• Samsung Announces Galaxy Tab Active2, a Rugged Android Tablet for Mobile Workers
    Samsung announced today the Galaxy Tab Active2 rugged Android tablet designed for mobile workers conducting business outdoors in industrial locations, under harsh weather, and other difficult conditions.

Games Leftovers

  • Atari reboots Ataribox as Atari VCS, teases April pre-order date
    Legendary game company Atari set retro hearts aflutter last year when it launched an Indiegogo crowdfunding campaign for something called the Ataribox, a living room device running Linux and supposedly combining the features of a PC with a video game console -- complete with some Atari classic games. But the December 14 pre-order date Atari set was abruptly canceled after an unspecified technical issue, and it looked like the Ataribox would never reach any actual customers. This week, however, the company has emerged at the Game Developers Conference with some very similar hardware, albeit with a new name.
  • The Rocket League 'Spring Fever' event is live promising lots of flower power
    Ready to earn some more cosmetic items? The Spring Fever event in Rocket League [Steam] is now live and you can earn yourself some new items using Flowers you earn while playing like this:
  • Epic Games releases the assets from Paragon, for Unreal Engine developers
    In a move that's both surprising and rather welcome, Epic Games has decided to release the assets from their FPS MOBA Paragon for Unreal Engine developers, since they're shutting it down. This will include 20 AAA-quality characters, with their respective skins, animations, VFX and dialogue, along with over 1,500 environment components from Paragon. Here's where it's a bit insane, this all cost Epic Games around $12 million! It's pretty insane how much it costs to make AAA-like games now—eye watering.
  • Game engine Construct 3 adds a remote preview, new runtime is coming to improve game performance
    I'm a huge fan of drag and drop creation tools like Construct 3 [Official Site], that allow you to create games by building simple events sheets and it seems they've continued making Construct 3 more awesome to use.
  • Open-source re-implementation of RollerCoaster Tycoon 2 'OpenRCT2' has a fresh update
    Miss the days of playing RollerCoaster Tycoon 2? Miss them no more, as OpenRCT2 [GitHub, Official Site] is alive and well with a fresh update. Like many open source game engines, it allows you to play RollerCoaster Tycoon 2 on systems not designed for it—like Linux. Naturally, it comes with tons of improvements like user interface theming, fast-forwarding gameplay, multiplayer and so on.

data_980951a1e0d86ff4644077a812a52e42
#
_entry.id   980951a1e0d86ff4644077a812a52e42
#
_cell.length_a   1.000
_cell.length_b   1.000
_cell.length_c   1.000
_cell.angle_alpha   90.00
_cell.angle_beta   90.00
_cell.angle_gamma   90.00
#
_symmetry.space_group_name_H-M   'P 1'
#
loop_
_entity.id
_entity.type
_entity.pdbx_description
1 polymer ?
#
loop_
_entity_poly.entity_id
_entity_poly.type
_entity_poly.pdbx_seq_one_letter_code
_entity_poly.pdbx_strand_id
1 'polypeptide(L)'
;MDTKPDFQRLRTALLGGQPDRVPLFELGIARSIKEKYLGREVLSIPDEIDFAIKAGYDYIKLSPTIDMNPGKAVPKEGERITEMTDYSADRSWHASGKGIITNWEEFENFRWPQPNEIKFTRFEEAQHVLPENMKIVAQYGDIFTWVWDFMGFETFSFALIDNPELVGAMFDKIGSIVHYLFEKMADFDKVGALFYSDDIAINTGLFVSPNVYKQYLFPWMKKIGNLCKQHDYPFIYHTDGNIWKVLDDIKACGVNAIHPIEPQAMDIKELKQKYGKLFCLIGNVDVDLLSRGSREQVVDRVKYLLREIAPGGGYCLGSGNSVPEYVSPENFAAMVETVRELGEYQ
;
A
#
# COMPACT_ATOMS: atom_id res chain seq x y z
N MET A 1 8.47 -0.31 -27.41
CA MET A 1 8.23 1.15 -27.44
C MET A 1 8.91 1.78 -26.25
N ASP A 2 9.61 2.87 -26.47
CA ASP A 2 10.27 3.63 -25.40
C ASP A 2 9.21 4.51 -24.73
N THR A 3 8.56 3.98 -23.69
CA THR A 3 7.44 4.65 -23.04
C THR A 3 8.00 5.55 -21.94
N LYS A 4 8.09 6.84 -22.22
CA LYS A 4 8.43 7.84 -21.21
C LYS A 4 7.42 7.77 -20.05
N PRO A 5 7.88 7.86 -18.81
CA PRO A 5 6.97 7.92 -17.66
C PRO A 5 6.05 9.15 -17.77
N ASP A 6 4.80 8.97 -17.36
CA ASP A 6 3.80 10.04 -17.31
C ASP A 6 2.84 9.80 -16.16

• Zombasite - Orc Schism, the expansion to the action RPG is out adding more content
    Here's one I sadly missed, released back in December (oh my!), Zombasite - Orc Schism [Steam, GOG] is an expansion to the dynamic zombie apocalypse action RPG.

GNOME: GitLab Migration and More

  • IMPORTANT: GitLab mass migration plan
    I know some fellows doesn’t read desktop-devel-list, so let me share here an email that it’s important for all to read: We have put in place the plan for the mass migration to GitLab and the steps maintainers needs to do.
  • ED Update – week 11
  • Reflections on Distractions in Work, Productivity and Time Usage
    For the past year or so I have mostly worked at home or remote in my daily life. Currently I’m engaged in my master thesis and need to manage my daily time and energy to work on it. It is no surprise to many of us that working using your internet-connected personal computer at home can make you prone to many distractions. However, managing your own time is not just about whipping and self-discipline. It is about setting yourself up in a structure which rewards you for hard work and gives your mind the breaks it needs. Based on reflections and experimentation with many scheduling systems and tools I finally felt I have achieved a set of principles I really like and that’s what I’ll be sharing with you today. [...] Minimizing shell notifications: While I don’t have the same big hammer to “block access to my e-mail” here, I decided to change the order of my e-mail inboxes in Geary so my more relevant (and far less activity prone) student e-mail inbox appears first. I also turned off the background e-mail daemon and turned off notification banners in GNOME Shell. [...] Lastly, I want to give two additional tips. If you like listening to music while working, consider whether it might affect your productivity. For example, I found music with vocals to be distracting me if I try to immerse myself in reading difficult litterature. I can really recommend Doctor Turtle’s acoustic instrumental music while working though (all free). Secondly, I find that different types of tasks requires different postures. For abstract, high-level or vaguely formulated tasks (fx formulating goals, reviewing something or reflecting), I find interacting with the computer whilst standing up and walking around to really help gather my thoughts. On the other hand with practical tasks or tasks which require immersion (fx programming tasks), I find sitting down to be much more comfortable.

OSS, Openwashing and FUD